This gorge was hell—much too hot, rammed with people. But the people were kind in hell even if the place was brutal.

    It was hot and claustrophobic. The queue paused at another ladder. I was thinking about water as usual, when I saw a man sitting on a rock. He was wearing a thick brown suit—an odd choice. He was red in the face, leaning forwards, breathing heavily. He looked depressed. When the queue finally moved, I fell in behind him. He walked with his head bowed, he never even glanced at the scenery. Occasionally he mopped his face with a white handkerchief. He took off his suit jacket, slung it over his shoulder. His shirt was soaked with sweat. He had a slender, handsome face, and gray-black hair. Above us—great walls of sculptured rock, people dotted all over them, moving uphill to the exit. I envied these tiny people far above, because they were almost out of the Gorge.

    What a strange idea, I thought. Queuing in a kiln, getting boiled alive. For fun. What an experience! Nature worship. I thought of WH Auden, hating mountains. Well, I liked mountains, and windy plateaus, but I hated this boiling gorge. Brown Suit wasn’t carrying a bag; he didn’t even have a bottle of water. I couldn’t bear it any longer. I went up to him, holding out a bottle. Everyone had water apart from him. I said, “Would you like this?” He looked at me, startled, waved his hand, no no, he was fine. Thank you! We carried on in silence, I lost track of time, wondered about Auden and about this man as well.

    Eventually I tapped him on the shoulder again and said, in my poor French, “Please take it, I have a lot.” This time he thanked me and seized the bottle, drank almost all of it. He looked dazed. Then a man behind me, a total hiker with all the right gear, offered me a replacement bottle of water. I was really moved by this gesture. I wanted to tell him about the signs, and the heron and the giants and how I’d upset the sheep, but I just thanked him again. Total Hiker said, “I’ll keep an eye on you!” Then he gave his water to the Brown Suit, who accepted it gladly. I thought it was funny, this gorge was hell—much too hot, rammed with people. But the people were kind in hell even if the place was brutal. Perhaps I had heatstroke. Now, thank Christ, the path was climbing upwards, to the exit. The Total Hiker had vanished.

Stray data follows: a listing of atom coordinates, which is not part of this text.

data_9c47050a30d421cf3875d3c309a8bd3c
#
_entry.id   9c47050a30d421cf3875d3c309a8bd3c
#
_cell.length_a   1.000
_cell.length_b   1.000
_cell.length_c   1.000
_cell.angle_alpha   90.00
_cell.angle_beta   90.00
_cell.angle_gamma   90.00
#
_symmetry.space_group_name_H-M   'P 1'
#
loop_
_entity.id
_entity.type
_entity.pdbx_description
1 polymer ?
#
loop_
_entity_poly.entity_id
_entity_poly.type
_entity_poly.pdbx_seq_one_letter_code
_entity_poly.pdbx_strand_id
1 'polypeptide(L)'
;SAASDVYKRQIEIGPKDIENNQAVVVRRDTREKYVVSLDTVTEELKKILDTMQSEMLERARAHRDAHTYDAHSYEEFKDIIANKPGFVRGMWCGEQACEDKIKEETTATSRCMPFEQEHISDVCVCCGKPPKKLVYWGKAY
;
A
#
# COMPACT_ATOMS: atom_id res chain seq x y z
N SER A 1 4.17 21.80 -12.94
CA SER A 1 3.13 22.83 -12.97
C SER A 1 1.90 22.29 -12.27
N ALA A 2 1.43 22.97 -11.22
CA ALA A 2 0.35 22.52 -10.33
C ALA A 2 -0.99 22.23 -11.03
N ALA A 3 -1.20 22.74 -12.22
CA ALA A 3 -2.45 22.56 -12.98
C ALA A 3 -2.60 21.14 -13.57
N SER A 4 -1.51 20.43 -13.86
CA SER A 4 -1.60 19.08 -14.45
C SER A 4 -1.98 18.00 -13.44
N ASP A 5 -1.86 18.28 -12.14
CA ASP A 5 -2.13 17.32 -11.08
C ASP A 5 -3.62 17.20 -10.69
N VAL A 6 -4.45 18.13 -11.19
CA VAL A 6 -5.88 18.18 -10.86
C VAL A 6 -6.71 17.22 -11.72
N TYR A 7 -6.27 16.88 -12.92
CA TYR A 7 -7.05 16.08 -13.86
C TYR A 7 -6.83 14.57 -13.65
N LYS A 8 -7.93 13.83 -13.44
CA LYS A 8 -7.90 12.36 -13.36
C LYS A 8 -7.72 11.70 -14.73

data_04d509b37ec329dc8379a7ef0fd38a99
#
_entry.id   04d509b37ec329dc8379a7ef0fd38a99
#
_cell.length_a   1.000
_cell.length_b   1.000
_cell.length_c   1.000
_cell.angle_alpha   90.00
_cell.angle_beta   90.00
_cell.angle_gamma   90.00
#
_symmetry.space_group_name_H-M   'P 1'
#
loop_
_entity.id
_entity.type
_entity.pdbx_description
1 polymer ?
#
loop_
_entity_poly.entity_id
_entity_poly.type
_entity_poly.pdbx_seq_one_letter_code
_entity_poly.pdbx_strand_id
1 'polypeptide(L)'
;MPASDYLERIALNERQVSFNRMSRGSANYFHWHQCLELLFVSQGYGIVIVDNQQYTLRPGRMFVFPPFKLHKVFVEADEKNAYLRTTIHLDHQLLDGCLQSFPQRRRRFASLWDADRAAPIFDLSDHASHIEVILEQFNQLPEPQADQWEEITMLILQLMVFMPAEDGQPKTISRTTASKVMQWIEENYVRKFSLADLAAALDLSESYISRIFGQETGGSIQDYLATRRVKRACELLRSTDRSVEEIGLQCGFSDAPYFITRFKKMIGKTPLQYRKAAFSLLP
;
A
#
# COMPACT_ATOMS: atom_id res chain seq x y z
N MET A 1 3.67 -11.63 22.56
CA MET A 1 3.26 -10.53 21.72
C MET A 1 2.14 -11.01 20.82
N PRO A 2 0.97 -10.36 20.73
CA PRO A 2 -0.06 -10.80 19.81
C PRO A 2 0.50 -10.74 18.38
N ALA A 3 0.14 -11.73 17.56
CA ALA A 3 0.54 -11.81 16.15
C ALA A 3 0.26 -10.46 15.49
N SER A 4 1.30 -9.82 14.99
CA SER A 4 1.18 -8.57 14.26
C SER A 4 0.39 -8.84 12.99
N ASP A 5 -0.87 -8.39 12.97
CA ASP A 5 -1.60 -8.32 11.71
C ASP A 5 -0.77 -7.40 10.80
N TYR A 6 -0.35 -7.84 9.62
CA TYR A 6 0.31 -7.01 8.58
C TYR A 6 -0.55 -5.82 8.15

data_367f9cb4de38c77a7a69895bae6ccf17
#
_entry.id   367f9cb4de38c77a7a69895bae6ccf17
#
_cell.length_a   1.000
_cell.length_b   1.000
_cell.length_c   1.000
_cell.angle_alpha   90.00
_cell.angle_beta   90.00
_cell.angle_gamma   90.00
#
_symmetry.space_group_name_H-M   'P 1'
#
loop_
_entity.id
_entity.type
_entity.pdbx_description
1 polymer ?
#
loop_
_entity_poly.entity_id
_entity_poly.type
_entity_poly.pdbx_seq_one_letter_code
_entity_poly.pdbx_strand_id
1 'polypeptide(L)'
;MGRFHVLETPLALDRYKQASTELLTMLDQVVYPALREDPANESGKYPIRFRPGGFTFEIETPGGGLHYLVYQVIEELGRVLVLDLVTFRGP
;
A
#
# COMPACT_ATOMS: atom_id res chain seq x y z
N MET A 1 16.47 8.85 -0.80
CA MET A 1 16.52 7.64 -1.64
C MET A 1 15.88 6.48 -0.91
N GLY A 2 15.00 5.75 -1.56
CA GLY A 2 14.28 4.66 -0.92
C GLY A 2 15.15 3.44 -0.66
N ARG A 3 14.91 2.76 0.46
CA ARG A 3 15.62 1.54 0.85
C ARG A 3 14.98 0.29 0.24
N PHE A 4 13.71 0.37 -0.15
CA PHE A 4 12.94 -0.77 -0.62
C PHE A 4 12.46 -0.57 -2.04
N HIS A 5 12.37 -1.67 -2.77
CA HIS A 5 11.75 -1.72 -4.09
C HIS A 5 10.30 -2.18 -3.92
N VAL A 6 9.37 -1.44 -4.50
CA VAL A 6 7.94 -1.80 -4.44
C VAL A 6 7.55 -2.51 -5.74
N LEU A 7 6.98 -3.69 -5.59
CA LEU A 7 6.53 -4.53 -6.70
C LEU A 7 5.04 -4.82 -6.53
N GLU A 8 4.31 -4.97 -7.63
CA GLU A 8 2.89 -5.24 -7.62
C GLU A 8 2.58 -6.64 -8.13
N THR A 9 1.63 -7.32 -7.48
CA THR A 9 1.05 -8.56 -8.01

What a strange idea, I thought. Queuing in a kiln, getting boiled alive. For fun. What an experience! Nature worship.

    At the top of the Gorge there was the most amazing thing: a little café selling ice creams and drinks. It wasn’t even a mirage. Brown Suit spoke, and asked if I would like a beer. He was called Gabriel. We sat on a bench, drinking our beers and feeling very happy—at least, I was overjoyed. “I’m sorry, I couldn’t speak down there,” said Gabriel. He was a musician from La Rochelle. He was here because his brother often hiked in the Gorge. He died a few days ago, of a heart attack. He was only forty. The shock of his death was so incredible, said Gabriel, that he hadn’t known what to do. So he came here, to be with his brother. I said I was really sorry. “Has it helped?” I asked. Gabriel was confused—my French was not remotely sufficient for this sort of conversation. “I mean,” I said. “I came here, also, because I thought it might help. With my own sense of loss.” That’s what I was trying to say, at least.